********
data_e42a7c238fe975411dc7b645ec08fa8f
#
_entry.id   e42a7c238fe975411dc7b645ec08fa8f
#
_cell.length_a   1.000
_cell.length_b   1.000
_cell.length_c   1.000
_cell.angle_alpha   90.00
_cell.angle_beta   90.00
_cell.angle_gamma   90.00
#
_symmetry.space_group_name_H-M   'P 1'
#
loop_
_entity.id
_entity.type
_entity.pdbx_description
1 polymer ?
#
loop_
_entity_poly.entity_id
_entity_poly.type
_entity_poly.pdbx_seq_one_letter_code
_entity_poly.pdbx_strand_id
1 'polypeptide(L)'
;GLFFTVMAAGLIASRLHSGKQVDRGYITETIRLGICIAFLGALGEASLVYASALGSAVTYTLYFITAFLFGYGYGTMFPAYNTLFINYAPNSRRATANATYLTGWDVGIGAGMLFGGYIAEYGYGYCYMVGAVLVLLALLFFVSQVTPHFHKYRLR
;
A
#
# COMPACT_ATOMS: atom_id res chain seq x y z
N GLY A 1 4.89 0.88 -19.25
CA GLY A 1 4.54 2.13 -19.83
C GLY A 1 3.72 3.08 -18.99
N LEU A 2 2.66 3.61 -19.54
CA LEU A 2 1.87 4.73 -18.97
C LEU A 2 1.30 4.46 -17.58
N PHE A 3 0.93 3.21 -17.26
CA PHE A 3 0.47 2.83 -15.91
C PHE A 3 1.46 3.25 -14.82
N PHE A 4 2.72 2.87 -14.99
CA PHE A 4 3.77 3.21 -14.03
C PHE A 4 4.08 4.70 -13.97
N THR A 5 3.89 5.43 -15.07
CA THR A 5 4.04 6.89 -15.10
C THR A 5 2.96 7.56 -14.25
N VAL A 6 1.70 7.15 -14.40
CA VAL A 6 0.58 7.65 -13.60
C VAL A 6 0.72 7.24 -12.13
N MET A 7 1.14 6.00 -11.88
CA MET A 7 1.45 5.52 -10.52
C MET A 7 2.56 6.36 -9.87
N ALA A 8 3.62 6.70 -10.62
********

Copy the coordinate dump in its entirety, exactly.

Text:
data_e42a7c238fe975411dc7b645ec08fa8f
#
_entry.id   e42a7c238fe975411dc7b645ec08fa8f
#
_cell.length_a   1.000
_cell.length_b   1.000
_cell.length_c   1.000
_cell.angle_alpha   90.00
_cell.angle_beta   90.00
_cell.angle_gamma   90.00
#
_symmetry.space_group_name_H-M   'P 1'
#
loop_
_entity.id
_entity.type
_entity.pdbx_description
1 polymer ?
#
loop_
_entity_poly.entity_id
_entity_poly.type
_entity_poly.pdbx_seq_one_letter_code
_entity_poly.pdbx_strand_id
1 'polypeptide(L)'
;GLFFTVMAAGLIASRLHSGKQVDRGYITETIRLGICIAFLGALGEASLVYASALGSAVTYTLYFITAFLFGYGYGTMFPAYNTLFINYAPNSRRATANATYLTGWDVGIGAGMLFGGYIAEYGYGYCYMVGAVLVLLALLFFVSQVTPHFHKYRLR
;
A
#
# COMPACT_ATOMS: atom_id res chain seq x y z
N GLY A 1 4.89 0.88 -19.25
CA GLY A 1 4.54 2.13 -19.83
C GLY A 1 3.72 3.08 -18.99
N LEU A 2 2.66 3.61 -19.54
CA LEU A 2 1.87 4.73 -18.97
C LEU A 2 1.30 4.46 -17.58
N PHE A 3 0.93 3.21 -17.26
CA PHE A 3 0.47 2.83 -15.91
C PHE A 3 1.46 3.25 -14.82
N PHE A 4 2.72 2.87 -14.99
CA PHE A 4 3.77 3.21 -14.03
C PHE A 4 4.08 4.70 -13.97
N THR A 5 3.89 5.43 -15.07
CA THR A 5 4.04 6.89 -15.10
C THR A 5 2.96 7.56 -14.25
N VAL A 6 1.70 7.15 -14.40
CA VAL A 6 0.58 7.65 -13.60
C VAL A 6 0.72 7.24 -12.13
N MET A 7 1.14 6.00 -11.88
CA MET A 7 1.45 5.52 -10.52
C MET A 7 2.56 6.36 -9.87
N ALA A 8 3.62 6.70 -10.62